OLEDs – or organic light-emitting diodes – offer quite a few benefits including lack of glare and excellent energy efficiency. 
They sound amazing, but their uptake for commercial lighting applications has been slow. 
Currently, the best-known uses for OLEDs are in televisions, mobile phones and handheld gaming devices. They provide good picture quality and a wider viewing angle while responding much faster than LCDs. 
They are lightweight, cool and can be used for applications ranging from illuminated panels to textiles. They can even be used in 3D printing. 
OLEDs are made using organic compounds that emit a soft light when electricity is applied. They produce illumination that is very similar to daylight. Because they don’t have a backlight, OLEDs also have a very slim profile, being only about one tenth of the depth of regular LEDs. 
We know that daylight improves health, concentration and productivity, so OLEDs could be an excellent choice for healthcare centres and hospitals, offices or schools.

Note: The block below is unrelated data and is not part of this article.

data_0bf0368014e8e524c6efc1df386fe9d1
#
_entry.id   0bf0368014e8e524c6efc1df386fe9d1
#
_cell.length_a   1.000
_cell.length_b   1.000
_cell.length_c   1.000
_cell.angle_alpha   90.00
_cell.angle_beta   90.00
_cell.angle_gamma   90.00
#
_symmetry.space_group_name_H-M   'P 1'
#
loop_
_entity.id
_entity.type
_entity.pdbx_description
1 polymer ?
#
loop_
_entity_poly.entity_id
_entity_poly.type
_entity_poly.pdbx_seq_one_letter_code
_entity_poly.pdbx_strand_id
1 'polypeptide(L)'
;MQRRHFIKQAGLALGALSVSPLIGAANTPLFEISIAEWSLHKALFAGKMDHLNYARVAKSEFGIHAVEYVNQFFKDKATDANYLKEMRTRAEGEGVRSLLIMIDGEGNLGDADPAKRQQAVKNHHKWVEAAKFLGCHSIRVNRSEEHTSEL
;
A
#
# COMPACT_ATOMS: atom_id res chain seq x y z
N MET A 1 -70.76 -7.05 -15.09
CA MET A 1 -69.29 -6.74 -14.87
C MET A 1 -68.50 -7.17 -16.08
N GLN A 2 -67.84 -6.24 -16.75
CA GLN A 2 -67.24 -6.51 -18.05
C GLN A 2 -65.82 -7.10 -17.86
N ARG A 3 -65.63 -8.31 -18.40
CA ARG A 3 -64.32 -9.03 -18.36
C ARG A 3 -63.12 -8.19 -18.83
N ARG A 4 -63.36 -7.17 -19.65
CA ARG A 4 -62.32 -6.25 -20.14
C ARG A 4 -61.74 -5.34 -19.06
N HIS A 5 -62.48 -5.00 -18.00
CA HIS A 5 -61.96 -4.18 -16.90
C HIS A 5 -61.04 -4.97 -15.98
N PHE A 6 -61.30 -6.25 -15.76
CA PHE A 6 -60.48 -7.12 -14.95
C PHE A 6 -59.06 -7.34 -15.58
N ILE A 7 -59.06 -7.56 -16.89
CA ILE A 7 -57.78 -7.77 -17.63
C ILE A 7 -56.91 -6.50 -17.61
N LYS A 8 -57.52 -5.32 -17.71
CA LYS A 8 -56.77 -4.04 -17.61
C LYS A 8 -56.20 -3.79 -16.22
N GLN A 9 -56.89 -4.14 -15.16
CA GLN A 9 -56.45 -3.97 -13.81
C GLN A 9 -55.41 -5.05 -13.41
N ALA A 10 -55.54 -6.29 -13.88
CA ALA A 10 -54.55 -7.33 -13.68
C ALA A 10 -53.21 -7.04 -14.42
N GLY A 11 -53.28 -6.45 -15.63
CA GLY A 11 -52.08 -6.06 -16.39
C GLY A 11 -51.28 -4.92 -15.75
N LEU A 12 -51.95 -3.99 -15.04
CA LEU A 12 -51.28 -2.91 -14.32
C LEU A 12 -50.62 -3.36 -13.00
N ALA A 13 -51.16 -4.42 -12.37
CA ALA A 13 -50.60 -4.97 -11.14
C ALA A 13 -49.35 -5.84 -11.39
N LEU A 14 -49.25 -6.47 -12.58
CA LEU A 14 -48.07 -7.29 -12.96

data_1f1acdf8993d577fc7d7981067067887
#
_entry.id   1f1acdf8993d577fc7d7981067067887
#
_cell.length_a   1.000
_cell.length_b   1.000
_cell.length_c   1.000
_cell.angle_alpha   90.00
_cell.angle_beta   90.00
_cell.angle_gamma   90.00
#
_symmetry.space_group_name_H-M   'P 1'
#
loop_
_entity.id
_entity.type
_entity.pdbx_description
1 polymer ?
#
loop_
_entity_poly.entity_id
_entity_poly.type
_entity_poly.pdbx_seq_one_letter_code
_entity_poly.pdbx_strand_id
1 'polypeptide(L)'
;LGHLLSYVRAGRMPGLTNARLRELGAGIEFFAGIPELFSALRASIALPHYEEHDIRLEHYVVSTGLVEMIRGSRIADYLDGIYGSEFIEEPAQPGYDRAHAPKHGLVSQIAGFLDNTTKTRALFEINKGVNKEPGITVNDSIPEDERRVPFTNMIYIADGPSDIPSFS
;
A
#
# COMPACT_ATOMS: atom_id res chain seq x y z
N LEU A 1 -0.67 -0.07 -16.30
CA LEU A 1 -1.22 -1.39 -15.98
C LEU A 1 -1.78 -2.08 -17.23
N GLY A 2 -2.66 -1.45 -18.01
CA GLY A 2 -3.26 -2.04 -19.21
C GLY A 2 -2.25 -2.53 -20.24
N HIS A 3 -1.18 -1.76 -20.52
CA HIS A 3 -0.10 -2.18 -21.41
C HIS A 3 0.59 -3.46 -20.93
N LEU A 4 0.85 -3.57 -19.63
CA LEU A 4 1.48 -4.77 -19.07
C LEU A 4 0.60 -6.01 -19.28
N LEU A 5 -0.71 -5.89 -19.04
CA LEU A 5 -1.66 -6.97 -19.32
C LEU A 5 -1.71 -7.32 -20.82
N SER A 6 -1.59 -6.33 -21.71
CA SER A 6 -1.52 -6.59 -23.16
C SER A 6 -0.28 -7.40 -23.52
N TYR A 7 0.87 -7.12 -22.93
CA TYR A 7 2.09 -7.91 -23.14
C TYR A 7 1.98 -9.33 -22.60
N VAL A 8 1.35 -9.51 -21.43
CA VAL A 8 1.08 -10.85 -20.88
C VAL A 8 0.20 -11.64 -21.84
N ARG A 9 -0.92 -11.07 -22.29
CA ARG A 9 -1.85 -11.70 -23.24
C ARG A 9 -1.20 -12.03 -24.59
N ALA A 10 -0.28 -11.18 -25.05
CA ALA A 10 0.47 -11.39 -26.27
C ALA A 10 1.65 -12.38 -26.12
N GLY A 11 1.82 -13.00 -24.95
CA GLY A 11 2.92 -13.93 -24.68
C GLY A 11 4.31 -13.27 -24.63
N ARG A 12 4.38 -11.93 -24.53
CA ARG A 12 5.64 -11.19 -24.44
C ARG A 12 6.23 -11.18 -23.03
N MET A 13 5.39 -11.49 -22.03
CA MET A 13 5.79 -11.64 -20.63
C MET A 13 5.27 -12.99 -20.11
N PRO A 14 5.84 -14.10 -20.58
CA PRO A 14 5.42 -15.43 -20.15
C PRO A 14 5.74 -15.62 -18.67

They could help to create the perfect background lighting for hotels and restaurants. They could also prove to be a ideal for museums, lighting delicate exhibits without heat and reducing the risk of damage. There are plenty of decorative possibilities too. 
So, what are we waiting for? 
First of all, OLEDs are still expensive compared to standard LEDs. To date, supply is also quite limited as the big manufacturers have not yet moved into high volume production. Predictions for cost-effective availability to the wider market range from four to seven years, but this new technology is expected to grow rapidly. 
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